As we watched the sunset (see time-lapse), we enjoyed our flight of local San Diego County craft brews from the hotel concierge that included a flight of the popular Pizza Port Chronic Ale (very light but tasty beer), Stone IPA, and a Blazing World hoppy dark amber, along with a charcuterie and cheese platter that was decadent. San Diego County is now home to over 100 licensed breweries and brewpubs and this whet our appetite to come back for more. Since one of us is more of a wine lover than a beer nut, she was quite surprised at the quality of the brews and has been on a bit of a craft beer kick since this trip to San Diego.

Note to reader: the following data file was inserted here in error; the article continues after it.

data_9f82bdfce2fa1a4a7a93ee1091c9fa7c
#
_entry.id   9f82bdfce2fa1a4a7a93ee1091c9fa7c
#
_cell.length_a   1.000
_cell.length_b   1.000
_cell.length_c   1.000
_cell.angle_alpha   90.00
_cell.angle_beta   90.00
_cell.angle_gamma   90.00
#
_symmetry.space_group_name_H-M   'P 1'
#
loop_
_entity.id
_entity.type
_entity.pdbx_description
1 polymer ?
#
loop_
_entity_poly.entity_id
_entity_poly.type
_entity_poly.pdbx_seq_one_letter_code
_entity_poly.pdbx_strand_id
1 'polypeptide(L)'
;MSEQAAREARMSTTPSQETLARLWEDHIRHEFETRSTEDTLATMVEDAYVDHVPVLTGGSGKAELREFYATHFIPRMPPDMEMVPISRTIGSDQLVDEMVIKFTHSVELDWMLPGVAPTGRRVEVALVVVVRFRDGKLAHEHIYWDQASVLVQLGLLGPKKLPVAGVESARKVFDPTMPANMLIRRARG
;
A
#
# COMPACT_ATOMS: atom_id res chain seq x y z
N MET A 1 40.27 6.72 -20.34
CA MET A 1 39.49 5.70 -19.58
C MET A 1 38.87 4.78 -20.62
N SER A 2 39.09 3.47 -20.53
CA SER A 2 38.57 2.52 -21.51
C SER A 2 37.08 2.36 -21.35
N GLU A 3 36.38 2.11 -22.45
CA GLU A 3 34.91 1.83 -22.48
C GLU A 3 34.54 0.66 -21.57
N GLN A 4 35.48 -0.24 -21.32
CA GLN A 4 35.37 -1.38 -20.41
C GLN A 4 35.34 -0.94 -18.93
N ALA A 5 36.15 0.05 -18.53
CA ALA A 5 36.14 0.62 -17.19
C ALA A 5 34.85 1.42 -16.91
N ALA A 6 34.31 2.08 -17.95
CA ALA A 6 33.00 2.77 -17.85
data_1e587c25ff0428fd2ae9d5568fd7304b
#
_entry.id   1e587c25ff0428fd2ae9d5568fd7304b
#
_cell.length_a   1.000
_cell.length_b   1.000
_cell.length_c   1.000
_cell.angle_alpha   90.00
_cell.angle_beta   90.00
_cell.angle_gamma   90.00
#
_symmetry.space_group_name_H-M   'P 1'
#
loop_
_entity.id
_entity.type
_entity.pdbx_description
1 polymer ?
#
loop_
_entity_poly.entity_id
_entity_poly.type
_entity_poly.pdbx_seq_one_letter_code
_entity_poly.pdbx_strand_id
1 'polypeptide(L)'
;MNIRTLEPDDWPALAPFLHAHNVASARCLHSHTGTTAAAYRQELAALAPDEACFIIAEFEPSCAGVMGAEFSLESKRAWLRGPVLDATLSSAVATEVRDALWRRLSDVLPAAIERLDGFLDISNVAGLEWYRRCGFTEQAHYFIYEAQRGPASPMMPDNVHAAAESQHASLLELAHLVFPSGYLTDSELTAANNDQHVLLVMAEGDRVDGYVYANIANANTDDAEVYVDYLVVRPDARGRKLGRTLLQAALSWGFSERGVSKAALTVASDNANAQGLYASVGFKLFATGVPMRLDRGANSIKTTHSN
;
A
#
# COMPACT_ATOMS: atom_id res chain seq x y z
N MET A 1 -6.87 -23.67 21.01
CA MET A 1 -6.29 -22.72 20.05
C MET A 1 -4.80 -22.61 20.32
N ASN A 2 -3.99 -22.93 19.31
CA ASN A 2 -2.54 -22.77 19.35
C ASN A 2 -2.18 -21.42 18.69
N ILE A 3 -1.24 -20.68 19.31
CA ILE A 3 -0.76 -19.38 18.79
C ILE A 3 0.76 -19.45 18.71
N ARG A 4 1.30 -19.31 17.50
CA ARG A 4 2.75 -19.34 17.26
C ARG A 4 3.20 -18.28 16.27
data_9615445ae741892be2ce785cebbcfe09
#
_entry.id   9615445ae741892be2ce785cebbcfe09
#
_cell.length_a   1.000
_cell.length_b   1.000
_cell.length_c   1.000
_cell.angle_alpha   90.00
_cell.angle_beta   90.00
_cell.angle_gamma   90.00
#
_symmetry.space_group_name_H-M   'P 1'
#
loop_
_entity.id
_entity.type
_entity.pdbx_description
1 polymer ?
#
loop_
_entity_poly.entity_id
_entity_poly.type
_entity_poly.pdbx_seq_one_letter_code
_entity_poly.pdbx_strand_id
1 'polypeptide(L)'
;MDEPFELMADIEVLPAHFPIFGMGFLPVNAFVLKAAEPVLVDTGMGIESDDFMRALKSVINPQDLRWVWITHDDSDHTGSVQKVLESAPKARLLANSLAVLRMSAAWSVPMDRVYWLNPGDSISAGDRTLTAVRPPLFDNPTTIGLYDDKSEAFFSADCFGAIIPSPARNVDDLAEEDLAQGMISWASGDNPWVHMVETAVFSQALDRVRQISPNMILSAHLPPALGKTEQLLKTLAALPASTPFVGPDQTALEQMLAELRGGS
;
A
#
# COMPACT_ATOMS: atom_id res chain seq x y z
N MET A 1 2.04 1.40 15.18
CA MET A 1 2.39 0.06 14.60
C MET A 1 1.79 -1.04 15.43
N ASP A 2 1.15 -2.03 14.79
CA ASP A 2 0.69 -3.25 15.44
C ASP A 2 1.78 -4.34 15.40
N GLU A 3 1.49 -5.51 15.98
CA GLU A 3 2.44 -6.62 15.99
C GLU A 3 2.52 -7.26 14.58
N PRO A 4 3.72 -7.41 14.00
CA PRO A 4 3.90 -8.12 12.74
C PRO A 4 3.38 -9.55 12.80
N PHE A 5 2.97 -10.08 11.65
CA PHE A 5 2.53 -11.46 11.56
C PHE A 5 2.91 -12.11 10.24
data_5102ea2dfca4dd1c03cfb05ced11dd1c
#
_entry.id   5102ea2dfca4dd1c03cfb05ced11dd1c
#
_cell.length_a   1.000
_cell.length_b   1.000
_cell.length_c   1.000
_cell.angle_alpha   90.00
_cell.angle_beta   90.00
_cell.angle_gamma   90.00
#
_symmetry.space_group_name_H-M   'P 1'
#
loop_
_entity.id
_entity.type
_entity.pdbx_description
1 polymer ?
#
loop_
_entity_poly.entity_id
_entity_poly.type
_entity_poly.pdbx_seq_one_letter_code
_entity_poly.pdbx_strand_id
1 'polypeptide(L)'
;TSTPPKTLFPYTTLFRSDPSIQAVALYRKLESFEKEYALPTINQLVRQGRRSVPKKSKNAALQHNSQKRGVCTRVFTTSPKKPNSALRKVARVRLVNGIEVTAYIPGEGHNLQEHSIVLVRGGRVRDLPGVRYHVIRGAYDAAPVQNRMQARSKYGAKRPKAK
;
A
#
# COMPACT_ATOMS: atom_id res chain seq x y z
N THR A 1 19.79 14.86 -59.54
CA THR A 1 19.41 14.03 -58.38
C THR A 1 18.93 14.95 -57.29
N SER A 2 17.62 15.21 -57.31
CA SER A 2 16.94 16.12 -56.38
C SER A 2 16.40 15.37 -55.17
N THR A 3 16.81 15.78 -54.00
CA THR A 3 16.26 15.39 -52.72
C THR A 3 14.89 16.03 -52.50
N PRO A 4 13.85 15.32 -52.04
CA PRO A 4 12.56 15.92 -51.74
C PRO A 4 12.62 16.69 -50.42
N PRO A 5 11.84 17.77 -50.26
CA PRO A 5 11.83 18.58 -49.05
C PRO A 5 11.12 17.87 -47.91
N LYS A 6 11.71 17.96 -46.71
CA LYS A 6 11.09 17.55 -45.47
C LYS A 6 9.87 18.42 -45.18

Ready for our evening of Brothels, Bites and Booze, we met up with our tour group under the Historic Gaslamp Quarter sign which was a nice ten-minute walk from the Palomar Hotel. On our way, we saw just how vibrant the downtown area is at night. There are lots of restaurants, bars, brewpubs and shops to enjoy here and they were all busy on a weeknight.
We met our guide, Stefan, who instantly helped our group connect and get to know each other. He knew a lot about the area and the people as he was often greeted by locals during the tour waving as our group walked by.
During the tour, we learned about many of the historic buildings that still remain in the Gaslamp Quarter and we built up our knowledge enough to try to guess which buildings were actual brothels back in 1880’s. Those buildings that once housed the ‘working women’ in the red light district started to seem more obvious based on their vast number of windows which served as a kind of preview of the women for hire.